Errol Morris is a celebrated director who has documented a wide range of subjects, from warfare in his Academy Award-winning film The Fog of War to your everyday eccentrics in Vernon, Florida.
In his newest film, Tabloid, he chases the truth in the tabloid story of Joyce McKinney. A former beauty queen follows her object of affection, a Mormon missionary, overseas and shakes things up with his alleged kidnapping and sexual assault. Joyce spins her version of the events of several decades and continents in the film, which is woven with interviews with tabloid reporters of the day, her alleged accomplices and contemporaries.
Errol talks to us bringing his subjects eye to eye with his audience using his patented Interrotron, seeking and preserving the truth of the first person narrative, and the work he feels he'll be remembered for (it's not what you think).
Tabloid is theaters now with limited release, and will roll out to more cities nationwide this summer.
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JESSE THORN: It's The Sound of Young America, I'm Jesse Thorn. My guest on the program is Errol Morris, who might just be America's most gifted and acclaimed documentarian. His movies include The Fog of War, which won him an Oscar, The Thin Blue Line, which may have saved a man's life, and Gates of Heaven, which, according to the terms of a bet, forced Werner Herzog to eat a shoe live on stage.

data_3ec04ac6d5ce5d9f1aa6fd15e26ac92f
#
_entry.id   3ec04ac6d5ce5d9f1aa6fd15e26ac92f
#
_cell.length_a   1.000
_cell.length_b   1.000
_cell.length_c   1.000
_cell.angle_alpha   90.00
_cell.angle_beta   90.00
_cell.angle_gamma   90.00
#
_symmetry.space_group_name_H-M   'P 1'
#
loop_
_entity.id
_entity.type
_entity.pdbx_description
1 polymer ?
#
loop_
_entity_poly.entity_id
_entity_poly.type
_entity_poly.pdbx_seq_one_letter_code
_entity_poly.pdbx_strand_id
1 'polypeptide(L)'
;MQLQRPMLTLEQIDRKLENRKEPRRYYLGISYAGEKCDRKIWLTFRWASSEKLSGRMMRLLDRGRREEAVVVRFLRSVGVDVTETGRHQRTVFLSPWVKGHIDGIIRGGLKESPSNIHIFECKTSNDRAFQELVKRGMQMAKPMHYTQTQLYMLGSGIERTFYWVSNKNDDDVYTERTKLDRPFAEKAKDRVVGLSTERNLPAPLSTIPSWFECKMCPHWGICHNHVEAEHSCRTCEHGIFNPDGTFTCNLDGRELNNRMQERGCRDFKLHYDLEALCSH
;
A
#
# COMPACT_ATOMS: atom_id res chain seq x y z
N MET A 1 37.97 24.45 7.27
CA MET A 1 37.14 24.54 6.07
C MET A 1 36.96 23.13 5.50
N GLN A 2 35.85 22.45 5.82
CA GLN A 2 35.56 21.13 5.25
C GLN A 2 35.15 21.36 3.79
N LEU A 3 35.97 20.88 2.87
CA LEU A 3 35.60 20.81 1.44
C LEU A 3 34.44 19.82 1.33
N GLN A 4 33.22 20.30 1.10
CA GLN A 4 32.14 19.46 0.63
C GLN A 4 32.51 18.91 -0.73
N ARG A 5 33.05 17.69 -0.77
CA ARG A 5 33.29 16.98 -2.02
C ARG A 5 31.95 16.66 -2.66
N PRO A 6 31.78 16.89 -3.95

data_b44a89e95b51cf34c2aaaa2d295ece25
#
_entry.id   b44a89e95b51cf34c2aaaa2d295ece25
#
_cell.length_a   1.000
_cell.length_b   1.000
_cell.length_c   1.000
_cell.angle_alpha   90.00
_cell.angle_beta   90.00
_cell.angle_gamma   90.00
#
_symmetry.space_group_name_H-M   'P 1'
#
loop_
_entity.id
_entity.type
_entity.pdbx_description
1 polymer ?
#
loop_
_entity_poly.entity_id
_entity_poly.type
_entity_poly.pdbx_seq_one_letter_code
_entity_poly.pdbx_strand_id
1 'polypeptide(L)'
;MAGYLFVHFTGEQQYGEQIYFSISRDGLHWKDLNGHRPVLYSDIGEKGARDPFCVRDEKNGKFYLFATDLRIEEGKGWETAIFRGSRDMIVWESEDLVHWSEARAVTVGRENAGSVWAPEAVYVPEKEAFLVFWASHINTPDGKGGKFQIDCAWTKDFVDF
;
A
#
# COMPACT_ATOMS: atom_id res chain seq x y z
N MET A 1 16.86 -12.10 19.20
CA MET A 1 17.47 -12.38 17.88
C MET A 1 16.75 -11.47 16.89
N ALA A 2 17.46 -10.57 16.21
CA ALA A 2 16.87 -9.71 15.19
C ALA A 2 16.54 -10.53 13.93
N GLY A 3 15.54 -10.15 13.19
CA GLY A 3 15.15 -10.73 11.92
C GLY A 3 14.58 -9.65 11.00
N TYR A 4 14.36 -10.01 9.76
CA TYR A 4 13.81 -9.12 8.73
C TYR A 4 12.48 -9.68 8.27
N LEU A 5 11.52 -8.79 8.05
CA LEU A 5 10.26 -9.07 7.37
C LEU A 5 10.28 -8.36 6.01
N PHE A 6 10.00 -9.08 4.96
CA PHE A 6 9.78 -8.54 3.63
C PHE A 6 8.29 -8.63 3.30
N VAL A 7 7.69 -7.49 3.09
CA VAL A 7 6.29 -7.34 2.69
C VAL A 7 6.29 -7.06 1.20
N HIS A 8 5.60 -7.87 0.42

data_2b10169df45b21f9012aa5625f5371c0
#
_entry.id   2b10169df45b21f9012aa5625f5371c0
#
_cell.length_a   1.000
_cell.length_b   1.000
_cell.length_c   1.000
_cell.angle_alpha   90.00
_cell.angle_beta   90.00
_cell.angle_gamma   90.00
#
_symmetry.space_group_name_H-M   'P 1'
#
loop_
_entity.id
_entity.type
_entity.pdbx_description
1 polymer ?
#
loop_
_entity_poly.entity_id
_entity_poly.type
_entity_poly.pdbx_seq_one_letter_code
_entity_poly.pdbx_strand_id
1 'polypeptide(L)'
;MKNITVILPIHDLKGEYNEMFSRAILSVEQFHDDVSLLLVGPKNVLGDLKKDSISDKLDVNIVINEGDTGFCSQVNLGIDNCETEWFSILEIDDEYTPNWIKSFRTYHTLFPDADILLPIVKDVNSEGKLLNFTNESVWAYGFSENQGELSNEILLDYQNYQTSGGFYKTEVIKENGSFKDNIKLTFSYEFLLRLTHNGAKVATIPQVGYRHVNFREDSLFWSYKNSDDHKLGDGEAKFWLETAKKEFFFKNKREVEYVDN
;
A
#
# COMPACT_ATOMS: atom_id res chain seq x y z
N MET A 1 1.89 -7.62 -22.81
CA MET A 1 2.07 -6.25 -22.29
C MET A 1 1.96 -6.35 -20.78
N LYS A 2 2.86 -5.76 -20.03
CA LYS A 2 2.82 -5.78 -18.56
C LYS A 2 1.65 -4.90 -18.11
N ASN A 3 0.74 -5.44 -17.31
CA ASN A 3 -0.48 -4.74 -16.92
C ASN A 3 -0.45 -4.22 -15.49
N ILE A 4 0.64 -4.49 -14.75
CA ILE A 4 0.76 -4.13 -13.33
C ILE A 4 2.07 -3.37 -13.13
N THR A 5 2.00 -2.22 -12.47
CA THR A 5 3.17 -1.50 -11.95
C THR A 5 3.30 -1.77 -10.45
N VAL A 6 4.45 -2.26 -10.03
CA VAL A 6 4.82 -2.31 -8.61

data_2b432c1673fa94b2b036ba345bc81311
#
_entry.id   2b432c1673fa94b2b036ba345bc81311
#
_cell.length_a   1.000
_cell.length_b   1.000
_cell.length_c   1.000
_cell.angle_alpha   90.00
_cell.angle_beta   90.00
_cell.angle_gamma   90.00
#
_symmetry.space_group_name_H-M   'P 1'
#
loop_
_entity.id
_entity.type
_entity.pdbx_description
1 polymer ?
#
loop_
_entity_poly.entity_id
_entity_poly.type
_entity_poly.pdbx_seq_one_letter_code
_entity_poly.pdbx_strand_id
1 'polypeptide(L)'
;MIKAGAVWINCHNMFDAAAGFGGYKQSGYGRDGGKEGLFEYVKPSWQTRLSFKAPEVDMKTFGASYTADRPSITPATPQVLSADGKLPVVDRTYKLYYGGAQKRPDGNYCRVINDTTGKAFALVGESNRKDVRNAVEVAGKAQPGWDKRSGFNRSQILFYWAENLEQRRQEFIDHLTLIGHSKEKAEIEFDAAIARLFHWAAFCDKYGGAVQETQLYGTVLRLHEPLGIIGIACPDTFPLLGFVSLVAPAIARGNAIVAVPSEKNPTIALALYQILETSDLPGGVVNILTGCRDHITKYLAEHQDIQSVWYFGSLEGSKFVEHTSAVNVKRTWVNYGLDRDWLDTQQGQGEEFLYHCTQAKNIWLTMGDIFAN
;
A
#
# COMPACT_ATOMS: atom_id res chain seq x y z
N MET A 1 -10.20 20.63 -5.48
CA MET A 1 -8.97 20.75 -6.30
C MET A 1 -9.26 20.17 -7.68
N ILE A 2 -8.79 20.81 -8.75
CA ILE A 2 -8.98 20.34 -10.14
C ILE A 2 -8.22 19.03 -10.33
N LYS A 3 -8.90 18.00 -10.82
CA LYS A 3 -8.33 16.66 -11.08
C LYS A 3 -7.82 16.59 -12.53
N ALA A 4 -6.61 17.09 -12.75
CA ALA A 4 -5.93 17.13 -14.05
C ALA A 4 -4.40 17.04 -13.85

Morris's new film is called Tabloid. In part, it's an investigation of narrative; in part, it's an investigation of a curious character. That, of course, has been a theme of Morris's films going all the way back to his first two, Gates of Heaven and Vernon, Florida.
The movie is the story of a former beauty queen named Joyce McKinney who fell in love with a Mormon missionary and followed him on his mission to England, bringing along a pilot, a muscle-building body guard, and a man who can only reasonably be described as a best friend/bondage slave. When she found the object of her affection, she either convinced him to come with her, or kidnapped him, then, either convinced him to sleep with her, or raped him.
The case was a sensation beyond words in the English tabloid culture of the late 1970s. Here's a tabloid reporter named Peter Tory who covered the story at the time for the tabloids in the late 1970s. In this clip from the movie, he explains how Joyce McKinney's misadventures captured the English public's attention.
Errol Morris, welcome to The Sound of Young America.
ERROL MORRIS: Thanks for having me on.